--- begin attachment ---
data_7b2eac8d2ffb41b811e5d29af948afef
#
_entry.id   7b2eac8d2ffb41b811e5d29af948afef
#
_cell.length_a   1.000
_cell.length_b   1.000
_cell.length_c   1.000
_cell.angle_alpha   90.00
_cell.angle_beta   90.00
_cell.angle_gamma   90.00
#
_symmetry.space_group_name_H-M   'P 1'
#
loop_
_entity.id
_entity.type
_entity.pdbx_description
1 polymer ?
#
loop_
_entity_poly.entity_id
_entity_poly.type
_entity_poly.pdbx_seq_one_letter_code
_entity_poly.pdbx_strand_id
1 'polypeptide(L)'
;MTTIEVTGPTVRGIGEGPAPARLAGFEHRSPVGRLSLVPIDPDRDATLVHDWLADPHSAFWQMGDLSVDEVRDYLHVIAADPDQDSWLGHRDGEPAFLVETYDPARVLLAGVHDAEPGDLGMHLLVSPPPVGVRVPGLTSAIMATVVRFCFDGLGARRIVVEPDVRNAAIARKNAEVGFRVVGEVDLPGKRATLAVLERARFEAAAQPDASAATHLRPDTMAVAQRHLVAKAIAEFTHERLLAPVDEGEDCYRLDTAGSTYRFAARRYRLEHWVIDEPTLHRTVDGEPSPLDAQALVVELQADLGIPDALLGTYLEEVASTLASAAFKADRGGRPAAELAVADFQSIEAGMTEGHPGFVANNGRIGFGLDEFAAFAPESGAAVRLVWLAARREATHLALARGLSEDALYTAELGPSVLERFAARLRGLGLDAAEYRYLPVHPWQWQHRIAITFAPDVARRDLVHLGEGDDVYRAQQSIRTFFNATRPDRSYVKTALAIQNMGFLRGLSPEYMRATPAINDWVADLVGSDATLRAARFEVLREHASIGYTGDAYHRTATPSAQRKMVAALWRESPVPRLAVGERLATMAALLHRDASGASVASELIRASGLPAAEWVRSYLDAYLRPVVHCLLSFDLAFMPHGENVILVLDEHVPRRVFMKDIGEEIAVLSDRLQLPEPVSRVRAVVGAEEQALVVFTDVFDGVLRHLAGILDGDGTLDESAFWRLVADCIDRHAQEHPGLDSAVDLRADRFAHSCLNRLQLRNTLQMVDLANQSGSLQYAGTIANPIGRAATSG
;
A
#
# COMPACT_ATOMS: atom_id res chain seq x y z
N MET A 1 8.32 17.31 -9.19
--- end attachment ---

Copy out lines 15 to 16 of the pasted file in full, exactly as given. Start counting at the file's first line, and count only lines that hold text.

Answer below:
_entity.id
_entity.type